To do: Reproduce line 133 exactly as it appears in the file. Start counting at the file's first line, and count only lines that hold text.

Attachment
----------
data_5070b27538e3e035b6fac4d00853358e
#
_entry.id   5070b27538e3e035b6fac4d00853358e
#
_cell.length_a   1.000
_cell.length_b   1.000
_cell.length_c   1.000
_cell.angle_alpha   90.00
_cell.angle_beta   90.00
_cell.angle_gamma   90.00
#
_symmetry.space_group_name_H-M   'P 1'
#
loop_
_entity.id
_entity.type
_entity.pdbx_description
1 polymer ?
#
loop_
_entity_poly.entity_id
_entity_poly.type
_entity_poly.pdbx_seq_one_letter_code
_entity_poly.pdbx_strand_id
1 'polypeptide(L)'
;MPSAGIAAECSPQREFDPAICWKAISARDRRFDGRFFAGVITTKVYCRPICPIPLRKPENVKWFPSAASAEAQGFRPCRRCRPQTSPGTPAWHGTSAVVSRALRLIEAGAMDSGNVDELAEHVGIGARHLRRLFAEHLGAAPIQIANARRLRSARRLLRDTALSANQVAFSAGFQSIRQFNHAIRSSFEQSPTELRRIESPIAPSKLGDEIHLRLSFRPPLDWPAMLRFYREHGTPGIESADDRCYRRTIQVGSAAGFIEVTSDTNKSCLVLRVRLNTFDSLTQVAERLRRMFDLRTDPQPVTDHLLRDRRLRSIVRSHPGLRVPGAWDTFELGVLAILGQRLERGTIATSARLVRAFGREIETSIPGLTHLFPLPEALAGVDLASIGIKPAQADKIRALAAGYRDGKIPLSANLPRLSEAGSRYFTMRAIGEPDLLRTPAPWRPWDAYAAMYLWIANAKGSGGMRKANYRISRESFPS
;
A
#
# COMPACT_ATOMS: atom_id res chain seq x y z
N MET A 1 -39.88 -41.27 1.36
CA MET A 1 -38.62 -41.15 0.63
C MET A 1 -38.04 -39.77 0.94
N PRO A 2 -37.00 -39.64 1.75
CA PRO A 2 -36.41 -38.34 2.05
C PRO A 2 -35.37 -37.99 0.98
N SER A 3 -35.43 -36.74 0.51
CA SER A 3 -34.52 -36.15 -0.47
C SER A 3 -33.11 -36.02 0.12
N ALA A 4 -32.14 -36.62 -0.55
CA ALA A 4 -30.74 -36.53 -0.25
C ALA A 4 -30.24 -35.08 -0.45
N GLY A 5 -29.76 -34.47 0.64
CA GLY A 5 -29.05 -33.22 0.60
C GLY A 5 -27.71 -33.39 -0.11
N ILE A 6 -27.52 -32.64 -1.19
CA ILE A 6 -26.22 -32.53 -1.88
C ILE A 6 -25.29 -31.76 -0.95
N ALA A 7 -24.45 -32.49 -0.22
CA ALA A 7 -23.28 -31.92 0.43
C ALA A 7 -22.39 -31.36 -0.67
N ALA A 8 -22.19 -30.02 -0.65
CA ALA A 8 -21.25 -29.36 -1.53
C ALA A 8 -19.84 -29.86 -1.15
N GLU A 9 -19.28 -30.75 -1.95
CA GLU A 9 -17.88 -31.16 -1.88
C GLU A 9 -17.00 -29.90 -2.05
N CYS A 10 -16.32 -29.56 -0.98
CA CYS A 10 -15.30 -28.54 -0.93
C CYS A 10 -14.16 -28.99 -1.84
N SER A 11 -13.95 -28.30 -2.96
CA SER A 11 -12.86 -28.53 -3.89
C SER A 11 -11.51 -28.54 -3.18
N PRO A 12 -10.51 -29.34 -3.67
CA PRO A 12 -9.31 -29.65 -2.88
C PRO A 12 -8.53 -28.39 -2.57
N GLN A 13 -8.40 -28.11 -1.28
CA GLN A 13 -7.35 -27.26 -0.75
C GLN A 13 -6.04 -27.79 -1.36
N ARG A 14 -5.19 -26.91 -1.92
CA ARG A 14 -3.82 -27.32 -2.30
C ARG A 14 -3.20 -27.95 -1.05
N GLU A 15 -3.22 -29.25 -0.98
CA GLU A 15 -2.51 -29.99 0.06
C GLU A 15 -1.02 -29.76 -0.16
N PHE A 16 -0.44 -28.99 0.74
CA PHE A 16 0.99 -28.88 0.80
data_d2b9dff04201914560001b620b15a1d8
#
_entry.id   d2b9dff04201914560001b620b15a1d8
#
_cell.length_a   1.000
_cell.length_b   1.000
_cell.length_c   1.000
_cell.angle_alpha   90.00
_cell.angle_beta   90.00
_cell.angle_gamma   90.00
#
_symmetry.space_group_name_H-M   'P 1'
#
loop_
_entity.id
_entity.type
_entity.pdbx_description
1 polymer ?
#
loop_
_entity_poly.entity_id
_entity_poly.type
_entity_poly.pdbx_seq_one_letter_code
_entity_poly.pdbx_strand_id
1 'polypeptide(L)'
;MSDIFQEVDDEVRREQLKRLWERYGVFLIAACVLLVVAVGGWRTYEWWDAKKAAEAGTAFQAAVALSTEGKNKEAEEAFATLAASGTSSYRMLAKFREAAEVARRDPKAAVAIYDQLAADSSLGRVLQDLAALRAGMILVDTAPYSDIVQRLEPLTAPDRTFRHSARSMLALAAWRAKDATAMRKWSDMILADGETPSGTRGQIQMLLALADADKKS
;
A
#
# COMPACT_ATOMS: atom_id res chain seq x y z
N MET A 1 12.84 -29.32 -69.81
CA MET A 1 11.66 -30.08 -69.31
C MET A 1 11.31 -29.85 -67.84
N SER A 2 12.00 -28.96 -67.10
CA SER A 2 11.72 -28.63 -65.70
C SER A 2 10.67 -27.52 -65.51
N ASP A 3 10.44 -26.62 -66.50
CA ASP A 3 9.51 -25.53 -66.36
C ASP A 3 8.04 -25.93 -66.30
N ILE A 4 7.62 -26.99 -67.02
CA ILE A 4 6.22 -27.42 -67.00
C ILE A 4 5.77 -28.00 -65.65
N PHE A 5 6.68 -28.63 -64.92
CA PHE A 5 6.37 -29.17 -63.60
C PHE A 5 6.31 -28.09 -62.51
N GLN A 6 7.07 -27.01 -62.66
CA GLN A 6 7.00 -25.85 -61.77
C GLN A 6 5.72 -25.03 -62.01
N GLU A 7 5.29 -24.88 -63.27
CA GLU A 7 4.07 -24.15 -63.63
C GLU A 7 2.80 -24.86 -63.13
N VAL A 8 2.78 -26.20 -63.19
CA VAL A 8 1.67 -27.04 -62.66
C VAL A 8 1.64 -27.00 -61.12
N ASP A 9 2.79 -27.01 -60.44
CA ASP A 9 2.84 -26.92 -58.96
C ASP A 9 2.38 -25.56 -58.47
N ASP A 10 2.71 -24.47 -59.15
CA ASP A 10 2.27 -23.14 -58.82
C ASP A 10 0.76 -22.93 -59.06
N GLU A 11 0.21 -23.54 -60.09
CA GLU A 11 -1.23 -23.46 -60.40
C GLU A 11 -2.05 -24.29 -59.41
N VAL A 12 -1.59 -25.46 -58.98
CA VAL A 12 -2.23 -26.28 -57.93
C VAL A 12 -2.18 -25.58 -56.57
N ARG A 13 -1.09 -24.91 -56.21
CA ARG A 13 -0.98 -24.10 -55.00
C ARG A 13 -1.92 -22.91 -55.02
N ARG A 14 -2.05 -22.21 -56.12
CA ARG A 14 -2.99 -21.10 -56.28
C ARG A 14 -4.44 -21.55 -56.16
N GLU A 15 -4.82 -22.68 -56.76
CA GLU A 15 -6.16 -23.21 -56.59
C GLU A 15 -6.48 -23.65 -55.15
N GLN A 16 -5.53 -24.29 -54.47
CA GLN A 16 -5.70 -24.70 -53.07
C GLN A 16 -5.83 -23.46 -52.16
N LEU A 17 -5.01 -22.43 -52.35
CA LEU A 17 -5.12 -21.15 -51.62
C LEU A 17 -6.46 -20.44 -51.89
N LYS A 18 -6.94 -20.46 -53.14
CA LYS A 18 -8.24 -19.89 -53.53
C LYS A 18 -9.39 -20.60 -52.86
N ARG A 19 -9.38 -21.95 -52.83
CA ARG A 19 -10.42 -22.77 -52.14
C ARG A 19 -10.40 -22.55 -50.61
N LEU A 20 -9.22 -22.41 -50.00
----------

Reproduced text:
CA ASP A 9 2.84 -26.92 -58.96